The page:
Network visibility has been a crucial component of enterprise security, particularly as hackers exploit organisations’ blind spots. Yet, new data challenges are complicating the threat landscape.
In this exclusive Frontier Enterprise interview, Aditya Sood, Senior Director of Threat Research and Security Strategy, Office of the CTO at F5, outlined the current complexities in data security and discussed the huge potential impact of AI in this regard.
Where is F5 currently in terms of application performance and application security?
Our product focus is on three main areas. First, we’re delving into the big IP space, encompassing DNS security and load balancing. Second, our primary focus is on API security. Third, we’re going into bot management. These areas are all supported by our distributed cloud, which offers several solutions. Currently, we see a lot of interest in API security, largely due to the concept of data exchange. This exchange is akin to handshakes happening at an exponential rate – from device to device, peer-to-peer, client to server, and server to server. With the rise of mobility, the concept of authorisation boundary is rapidly evolving, as data moves from one network to another.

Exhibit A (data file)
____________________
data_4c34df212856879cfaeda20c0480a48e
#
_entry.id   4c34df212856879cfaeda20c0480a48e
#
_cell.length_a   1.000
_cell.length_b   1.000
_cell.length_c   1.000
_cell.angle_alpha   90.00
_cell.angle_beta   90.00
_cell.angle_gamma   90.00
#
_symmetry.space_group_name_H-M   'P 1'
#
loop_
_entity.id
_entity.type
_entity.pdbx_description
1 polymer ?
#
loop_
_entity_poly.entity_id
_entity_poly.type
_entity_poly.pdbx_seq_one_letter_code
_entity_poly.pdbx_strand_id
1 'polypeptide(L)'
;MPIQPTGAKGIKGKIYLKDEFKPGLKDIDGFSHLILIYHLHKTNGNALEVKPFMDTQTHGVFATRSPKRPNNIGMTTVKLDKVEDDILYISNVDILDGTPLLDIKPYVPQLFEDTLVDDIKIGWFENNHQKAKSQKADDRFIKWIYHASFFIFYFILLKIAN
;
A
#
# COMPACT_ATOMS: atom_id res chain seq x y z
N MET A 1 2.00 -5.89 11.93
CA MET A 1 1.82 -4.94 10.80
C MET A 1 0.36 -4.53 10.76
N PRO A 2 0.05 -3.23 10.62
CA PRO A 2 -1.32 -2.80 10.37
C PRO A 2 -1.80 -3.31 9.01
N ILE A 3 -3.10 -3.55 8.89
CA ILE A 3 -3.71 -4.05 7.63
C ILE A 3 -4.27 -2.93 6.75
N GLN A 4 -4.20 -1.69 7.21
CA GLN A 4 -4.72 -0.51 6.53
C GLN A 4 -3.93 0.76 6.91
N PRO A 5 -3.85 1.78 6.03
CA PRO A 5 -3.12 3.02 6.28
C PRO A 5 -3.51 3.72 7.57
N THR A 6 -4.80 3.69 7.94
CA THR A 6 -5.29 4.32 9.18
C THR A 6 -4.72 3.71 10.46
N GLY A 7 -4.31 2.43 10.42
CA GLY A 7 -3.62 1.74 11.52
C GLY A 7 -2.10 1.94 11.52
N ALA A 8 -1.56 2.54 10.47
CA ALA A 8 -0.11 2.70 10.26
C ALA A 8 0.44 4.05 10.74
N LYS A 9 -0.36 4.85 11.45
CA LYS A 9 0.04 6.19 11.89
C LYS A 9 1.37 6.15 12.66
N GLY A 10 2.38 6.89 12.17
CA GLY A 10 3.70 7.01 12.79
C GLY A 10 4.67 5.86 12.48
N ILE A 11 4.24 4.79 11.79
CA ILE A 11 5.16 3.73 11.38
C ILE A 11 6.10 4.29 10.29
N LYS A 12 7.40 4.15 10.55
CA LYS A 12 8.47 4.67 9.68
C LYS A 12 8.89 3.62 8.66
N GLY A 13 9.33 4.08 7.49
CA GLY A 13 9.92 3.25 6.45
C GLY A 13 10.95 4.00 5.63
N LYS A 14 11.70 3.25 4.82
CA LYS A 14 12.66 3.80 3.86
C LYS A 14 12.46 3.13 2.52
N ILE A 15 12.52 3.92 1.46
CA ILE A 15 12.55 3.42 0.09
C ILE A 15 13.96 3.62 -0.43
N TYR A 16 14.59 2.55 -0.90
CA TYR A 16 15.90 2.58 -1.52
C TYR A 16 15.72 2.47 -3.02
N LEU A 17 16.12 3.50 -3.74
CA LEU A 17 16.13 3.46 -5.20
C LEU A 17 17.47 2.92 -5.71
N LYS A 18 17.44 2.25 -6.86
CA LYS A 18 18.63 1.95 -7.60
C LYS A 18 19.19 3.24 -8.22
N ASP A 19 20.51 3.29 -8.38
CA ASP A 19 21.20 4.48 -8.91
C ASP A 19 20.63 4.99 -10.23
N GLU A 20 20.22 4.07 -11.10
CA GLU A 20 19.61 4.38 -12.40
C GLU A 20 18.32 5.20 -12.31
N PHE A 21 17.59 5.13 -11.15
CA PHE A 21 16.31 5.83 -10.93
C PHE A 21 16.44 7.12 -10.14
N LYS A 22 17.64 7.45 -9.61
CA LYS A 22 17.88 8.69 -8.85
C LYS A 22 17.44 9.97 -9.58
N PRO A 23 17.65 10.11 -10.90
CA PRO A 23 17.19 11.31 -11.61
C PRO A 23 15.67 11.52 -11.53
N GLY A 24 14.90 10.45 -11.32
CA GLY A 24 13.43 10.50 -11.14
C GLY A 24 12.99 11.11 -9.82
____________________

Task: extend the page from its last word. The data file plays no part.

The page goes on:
One of the biggest challenges organisations face is gaining visibility into network traffic. This isn’t just standard traffic; it’s about understanding various protocols. It’s also about how clients are communicating through SaaS applications.
We’ve seen that customers are interested in updating their visibility. This means they should know which API endpoints their clients are hitting, giving them the necessary insight for policy enforcement. Without this visibility, it’s almost impossible to effectively enforce security controls, because you don’t know what’s going on. F5 is addressing this by providing advanced API detection in the environment, including shadow APIs, and proper analytics. This gives our clients a clearer view of their network’s posture, showing them what we’re seeing.
And apart from that, we’re focusing on API security, particularly the protection of web applications and APIs at the server side. This includes e-commerce websites and various verticals where SaaS applications are deployed in the cloud, functioning like a dedicated host. So, at that point, they provide solutions for API protection. These solutions can take various forms, such as an app, NGINX, AppProtect, or even a more traditional deployment method.